Kavinsky (Vincent Belorgey) is a French electronica artist who rose to fame with his track “Nightcall” being used on the Drive soundtrack. After several EPs, he finally came out with his first studio album, OutRun. Unlike his peers Daft Punk and Justice, both of whom he has toured with, Kavinsky favours retro-electro rather than dance.
The album is a soundtrack of sorts for Belorgey’s story behind his stage alter-ego Kavinsky and starts with “Prelude” which gives you a comic book style narrative of Kavinsky’s story – a man who dies crashing his Ferrari Testarossa only to rise from the dead as a kickass electronic-music-producing zombie whose soul has now been linked to that of his car – which then sets the theme for the rest of the album.
The second track “Blizzard” struts about with a sharp synth and has an engaging beat. It has the typical cars/speed/driving really fast feeling that’s expected from Kavinsky and puts the album off to a good start.
“Protovision” was released on 11th February as a Single/EP just before the release of OutRun. It has a sharp metallic synth throughout. It’s a great song but sounds a little uninspirational on prolonged listening.
The vocals in “Odd Look” are sleek and something out of a Massive Attack song. They contrast sharply with the rough synth riffs to result in an interesting combination which sounds disastrous on paper but works in real life.
“Rampage” is one of the best songs on the album and gets rid of the sharp synths just in time and employs a dark string melody. It has a delicious sinister feel to it. It has a hypnotic pull. You can’t have only one listen with this song.
This is where the album takes a dip.
Havoc (from Mobb Deep) features with a (not-so-good) rap in “Suburbia” which is completely out of place in this album. The rap is completely out of sync with Kavinsky’s story.
Despite being recycled into the album, “Nightcall”, “Testarossa Autodrive”, “Deadcruiser” and “Grand Canyon” are great tracks. They take the story forward but a Kavinsky familiar might be prone to feelings of stagnancy since the tracks are placed consecutively in the album.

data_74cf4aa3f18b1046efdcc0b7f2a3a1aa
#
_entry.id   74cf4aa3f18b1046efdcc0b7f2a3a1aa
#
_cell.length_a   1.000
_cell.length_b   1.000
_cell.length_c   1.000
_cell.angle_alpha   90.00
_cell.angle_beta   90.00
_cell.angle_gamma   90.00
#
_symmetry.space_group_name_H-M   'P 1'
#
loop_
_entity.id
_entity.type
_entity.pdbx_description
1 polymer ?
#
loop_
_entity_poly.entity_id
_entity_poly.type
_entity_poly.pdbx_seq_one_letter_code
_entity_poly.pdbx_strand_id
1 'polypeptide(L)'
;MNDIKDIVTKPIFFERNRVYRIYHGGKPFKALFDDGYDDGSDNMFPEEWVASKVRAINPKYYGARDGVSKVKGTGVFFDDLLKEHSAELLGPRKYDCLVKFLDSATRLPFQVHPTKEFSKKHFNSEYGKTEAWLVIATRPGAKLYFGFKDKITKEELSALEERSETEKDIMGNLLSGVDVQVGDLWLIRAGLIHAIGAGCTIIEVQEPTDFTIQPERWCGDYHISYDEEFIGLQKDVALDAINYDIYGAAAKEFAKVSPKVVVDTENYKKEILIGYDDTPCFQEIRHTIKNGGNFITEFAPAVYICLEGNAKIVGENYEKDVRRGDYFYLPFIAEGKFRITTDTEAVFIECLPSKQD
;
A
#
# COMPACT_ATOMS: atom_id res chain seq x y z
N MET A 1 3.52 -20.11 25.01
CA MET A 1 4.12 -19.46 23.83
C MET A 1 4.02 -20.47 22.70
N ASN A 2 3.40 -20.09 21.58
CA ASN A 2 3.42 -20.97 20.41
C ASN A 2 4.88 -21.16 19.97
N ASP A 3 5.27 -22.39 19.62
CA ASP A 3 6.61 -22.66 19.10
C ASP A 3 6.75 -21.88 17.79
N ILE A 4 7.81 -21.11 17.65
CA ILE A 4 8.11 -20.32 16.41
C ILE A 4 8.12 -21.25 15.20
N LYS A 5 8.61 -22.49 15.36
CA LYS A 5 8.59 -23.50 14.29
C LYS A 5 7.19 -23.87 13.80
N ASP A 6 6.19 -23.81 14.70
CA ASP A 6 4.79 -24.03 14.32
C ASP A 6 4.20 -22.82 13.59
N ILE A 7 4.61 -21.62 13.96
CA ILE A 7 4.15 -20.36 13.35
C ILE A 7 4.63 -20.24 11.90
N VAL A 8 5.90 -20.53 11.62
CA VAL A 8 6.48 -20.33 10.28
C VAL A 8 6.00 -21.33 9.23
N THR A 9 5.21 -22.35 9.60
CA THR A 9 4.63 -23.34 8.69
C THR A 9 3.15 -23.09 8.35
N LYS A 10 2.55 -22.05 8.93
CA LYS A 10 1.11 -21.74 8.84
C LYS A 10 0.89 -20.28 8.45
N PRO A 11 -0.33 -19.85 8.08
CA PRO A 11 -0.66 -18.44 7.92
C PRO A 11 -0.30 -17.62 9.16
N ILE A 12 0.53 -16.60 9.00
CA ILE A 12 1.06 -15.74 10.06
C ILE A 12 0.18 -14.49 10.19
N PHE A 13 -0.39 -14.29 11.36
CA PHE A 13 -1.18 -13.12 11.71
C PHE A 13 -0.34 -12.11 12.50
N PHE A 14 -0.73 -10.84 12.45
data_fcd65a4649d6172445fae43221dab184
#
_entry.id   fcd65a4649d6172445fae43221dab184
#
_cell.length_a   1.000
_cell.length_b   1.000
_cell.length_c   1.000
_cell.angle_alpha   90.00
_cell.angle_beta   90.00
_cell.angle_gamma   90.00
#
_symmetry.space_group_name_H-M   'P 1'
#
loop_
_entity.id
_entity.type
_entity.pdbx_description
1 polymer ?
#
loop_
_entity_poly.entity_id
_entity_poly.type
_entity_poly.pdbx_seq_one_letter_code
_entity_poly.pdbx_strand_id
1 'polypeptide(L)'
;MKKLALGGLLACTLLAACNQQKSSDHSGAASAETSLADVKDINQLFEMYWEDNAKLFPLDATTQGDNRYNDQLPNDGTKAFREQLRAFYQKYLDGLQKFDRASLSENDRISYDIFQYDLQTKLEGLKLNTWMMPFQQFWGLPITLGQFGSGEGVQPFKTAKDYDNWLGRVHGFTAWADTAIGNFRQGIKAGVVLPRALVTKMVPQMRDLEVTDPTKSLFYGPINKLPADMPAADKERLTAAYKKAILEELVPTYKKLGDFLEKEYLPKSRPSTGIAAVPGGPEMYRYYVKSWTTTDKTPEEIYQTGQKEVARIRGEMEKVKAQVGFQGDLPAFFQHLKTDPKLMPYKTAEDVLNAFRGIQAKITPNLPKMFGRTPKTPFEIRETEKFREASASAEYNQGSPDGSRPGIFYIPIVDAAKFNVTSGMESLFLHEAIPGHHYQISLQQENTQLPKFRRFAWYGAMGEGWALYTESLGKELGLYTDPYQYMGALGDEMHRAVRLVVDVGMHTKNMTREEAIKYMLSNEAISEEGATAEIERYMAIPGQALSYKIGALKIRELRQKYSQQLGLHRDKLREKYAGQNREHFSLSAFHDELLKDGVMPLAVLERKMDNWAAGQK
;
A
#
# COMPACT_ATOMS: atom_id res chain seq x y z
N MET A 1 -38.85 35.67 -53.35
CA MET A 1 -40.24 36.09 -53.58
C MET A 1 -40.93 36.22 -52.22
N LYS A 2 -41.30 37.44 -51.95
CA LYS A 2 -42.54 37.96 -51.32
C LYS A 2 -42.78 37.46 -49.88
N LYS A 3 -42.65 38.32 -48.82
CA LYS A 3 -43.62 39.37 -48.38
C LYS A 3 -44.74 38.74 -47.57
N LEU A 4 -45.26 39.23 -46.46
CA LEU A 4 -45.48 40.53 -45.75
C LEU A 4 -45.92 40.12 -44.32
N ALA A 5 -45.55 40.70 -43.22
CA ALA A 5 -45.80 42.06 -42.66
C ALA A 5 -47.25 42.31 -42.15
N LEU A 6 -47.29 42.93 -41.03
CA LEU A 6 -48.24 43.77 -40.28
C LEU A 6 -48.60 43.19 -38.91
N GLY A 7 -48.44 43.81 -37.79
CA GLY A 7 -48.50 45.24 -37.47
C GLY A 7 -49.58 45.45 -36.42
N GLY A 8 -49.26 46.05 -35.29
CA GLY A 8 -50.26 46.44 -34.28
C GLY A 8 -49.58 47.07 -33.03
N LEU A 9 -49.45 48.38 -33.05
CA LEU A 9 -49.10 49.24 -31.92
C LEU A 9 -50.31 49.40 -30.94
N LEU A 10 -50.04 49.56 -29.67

“First Blood” comes off as fresh blood here which the album is coincidentally in need of. The soul-filled vocals by Tyson work beautifully. The redundancy of the previous 4 tracks is redeemed by this rock-and-electro-spliced-together song.
“Roadgame” is the perfect penultimate track. It sounds exactly like something that’d be playing while the determined hero drives to the climax action scene to confront the bad guy all with the customary violins. This was my favourite track on the album.
The last track “Endless” ironically brings the album to an end. It has the same dramatic narrative which now insinuates Kavinsky to have become an urban legend (“Some say they’ve seen the dead cruiser in a flash of lightning…”) and throws in some cool lines like “There’s a gap between living and dying”.
Being familiar with Kavinsky, I wish he’d have compiled his new songs into an EP rather than throwing his old songs into the mix and calling it an album. At the same time, Kavinsky seems to have diversified with this album with attempts at infusions of hip-hop (which failed miserably) and RnB (which worked beautifully). All in all it was good album, which shows Kavinsky has evolved without compromising his 1980s music style. This album is highly recommended to electronica enthusiasts unfamiliar with Kavinsky and who are looking for something fresher than electro-pop and dance which are dominating the electronica scene right now.